Zimbabwe is working to overcome political, economic, and social instability. Declining resources for public health, together with a shortage of qualified health care workers, have made it more difficult for Zimbabweans to access quality health services. Despite these challenges, global and local leaders have continued to invest in the promise of a better future for Zimbabwe’s people. I-TECH, with funding from the US Centers for Disease Control and Prevention (CDC) and the US President’s Emergency Plan for AIDS Relief (PEPFAR), is working closely with the Ministry of Health and Child Care (MOHCC) and local partners to strengthen national health systems. Drawing on resources at the University of Washington and the University of California, San Francisco, I-TECH emphasizes sustainable, wide-reaching, and context-appropriate responses to HIV and AIDS. I-TECH is partnering with the Zimbabwe MOHCC to expand intensified care and treatment, strengthen laboratory and diagnostic testing, and support locally based clinicians to deliver safe, voluntary medical male circumcision (VMMC) and other health outreach services to prevent HIV and AIDS.
All of I-TECH’s efforts are implemented with an eye to sustainability, efficiency, and local ownership. Gradually this work is providing more consistent, quality care for Zimbabwe’s citizens—a confident step toward strengthening the nation’s health system.
In Zimbabwe, I-TECH collaborates closely with local partners on a range of context-appropriate health interventions to improve access to—and quality of—HIV prevention, treatment, care, and support services through site-specific interventions and community outreach.
HIV Care and Treatment
- Strengthen the capacity, skills and knowledge of health care workers.
- Work with health facilities to improve availability and quality of HIV prevention, treatment, care and support services through site support and quality improvement activities.
- Partner at the facility level to provide HIV testing and ART initiation.
- Provide community outreach to identify persons needing HIV services and link them to HIV testing and treatment services. Activities include partner testing and tracking of patients lost to follow-up.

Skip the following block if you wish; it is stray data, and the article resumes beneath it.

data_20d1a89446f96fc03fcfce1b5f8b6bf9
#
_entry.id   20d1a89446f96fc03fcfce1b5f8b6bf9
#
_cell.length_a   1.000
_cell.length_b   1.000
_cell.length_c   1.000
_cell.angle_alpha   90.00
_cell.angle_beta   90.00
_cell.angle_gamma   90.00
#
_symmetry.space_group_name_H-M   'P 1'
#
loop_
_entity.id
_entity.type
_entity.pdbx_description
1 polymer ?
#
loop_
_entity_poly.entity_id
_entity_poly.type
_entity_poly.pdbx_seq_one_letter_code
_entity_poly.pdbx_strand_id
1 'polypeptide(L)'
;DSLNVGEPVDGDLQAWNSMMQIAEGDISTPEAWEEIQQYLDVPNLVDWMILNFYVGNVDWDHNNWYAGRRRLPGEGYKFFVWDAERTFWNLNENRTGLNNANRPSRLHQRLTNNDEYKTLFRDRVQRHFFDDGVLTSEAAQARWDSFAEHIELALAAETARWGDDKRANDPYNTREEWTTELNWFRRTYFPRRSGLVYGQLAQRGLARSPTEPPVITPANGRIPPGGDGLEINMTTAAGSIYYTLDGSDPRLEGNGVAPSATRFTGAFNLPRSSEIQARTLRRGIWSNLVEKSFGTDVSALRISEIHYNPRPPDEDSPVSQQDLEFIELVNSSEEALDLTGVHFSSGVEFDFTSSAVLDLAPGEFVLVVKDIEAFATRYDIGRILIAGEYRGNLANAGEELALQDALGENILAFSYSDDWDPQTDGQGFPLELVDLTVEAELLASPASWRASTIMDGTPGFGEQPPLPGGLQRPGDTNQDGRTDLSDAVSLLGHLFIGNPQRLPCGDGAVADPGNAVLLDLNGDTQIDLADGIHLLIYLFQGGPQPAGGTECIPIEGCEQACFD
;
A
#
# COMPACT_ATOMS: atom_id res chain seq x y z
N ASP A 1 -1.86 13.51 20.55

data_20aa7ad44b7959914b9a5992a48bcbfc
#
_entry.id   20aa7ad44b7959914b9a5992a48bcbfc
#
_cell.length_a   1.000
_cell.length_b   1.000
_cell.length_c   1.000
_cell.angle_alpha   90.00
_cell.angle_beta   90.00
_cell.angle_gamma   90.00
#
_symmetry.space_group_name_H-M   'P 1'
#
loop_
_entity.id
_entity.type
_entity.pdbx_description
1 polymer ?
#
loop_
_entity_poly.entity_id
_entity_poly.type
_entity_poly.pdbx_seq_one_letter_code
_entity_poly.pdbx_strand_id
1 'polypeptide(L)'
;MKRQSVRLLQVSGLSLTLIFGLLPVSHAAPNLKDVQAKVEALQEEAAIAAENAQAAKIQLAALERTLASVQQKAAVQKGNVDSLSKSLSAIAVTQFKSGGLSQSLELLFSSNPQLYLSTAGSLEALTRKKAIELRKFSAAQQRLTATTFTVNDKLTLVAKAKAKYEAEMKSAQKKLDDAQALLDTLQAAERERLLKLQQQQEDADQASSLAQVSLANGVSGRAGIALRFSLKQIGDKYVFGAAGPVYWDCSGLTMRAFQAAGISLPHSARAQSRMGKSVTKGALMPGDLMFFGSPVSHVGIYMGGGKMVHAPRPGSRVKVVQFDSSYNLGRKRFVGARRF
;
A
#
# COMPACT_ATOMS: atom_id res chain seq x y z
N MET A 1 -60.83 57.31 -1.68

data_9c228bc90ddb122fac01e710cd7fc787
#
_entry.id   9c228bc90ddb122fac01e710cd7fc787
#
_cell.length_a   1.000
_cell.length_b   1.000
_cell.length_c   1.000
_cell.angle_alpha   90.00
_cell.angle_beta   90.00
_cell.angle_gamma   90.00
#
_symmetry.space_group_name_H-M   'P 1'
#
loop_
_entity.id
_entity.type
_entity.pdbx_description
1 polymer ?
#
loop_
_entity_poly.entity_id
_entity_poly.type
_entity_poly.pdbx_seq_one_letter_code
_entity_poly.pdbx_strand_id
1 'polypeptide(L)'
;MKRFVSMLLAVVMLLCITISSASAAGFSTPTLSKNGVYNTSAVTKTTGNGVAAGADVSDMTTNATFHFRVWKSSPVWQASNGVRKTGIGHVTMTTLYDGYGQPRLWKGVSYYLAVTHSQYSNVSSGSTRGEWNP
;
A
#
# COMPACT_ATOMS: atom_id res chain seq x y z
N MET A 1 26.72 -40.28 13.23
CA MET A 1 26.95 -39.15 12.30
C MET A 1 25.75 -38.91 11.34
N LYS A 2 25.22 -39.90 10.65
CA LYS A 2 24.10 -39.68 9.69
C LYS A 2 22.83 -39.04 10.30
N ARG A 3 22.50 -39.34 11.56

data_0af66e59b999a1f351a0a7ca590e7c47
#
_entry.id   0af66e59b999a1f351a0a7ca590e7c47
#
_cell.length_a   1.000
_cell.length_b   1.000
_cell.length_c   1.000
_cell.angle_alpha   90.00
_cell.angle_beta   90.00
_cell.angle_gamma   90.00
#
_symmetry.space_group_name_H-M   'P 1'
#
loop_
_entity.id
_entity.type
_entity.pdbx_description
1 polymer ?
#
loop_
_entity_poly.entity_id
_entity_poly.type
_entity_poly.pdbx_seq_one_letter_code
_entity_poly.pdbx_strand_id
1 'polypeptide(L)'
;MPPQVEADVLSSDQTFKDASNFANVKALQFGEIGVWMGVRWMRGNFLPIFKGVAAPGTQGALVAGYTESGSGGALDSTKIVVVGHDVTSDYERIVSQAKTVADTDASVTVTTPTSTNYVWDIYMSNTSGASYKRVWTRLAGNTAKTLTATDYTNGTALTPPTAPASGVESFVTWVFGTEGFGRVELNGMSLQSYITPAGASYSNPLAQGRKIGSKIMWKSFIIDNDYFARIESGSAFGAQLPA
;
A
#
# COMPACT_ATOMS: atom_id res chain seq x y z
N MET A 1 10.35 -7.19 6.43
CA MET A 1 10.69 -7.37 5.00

Innovation: Using Technology for Blended Learning, Discussion Groups and Data Collection
- Tablet-based self-study modules: Over 800 nurses and primary counselors have completed self-study courses in either PMTCT Client Retention or HIV Testing Services for Children and Adolescents.
- Mobile phone text messaging groups for peer-to-peer learning and support.
- TrainSMART: Open-source, web-based training data collection system housed at the MOHCC that allows users to accurately track data about training programs, trainers, facilities, and trainees; over 13,000 participants entered by 19 partners.
- Tablet-based data collection at facilities.
Scaling Up VMMC
- Since 2013, the ZAZIC consortium, led by I-TECH in partnership with the Zimbabwe Association of Church Related Hospitals (ZACH); Zimbabwe Community Health Intervention Research Project (ZiCHIRe) and UZ-UCSF, has implemented an integrated VMMC program jointly with MOHCC initially in 21 districts and now in 10 following the PEPFAR pivot.
- ZAZIC’s integrated VMMC approach uses existing health care workers and MOHCC infrastructure, focusing on capacity building and sustainability.
- From October 2013 through September 2016, ZAZIC expanded services to include static and outreach VMMC sites and performed a total of over 150,000 MCs.
- Approximately four-fifths of the circumcisions occurred in outreach settings, ensuring wide coverage.
- ZAZIC provides both surgical and PrePex circumcisions.
- Safe and high quality VMMC service delivery remains ZAZIC’s priority.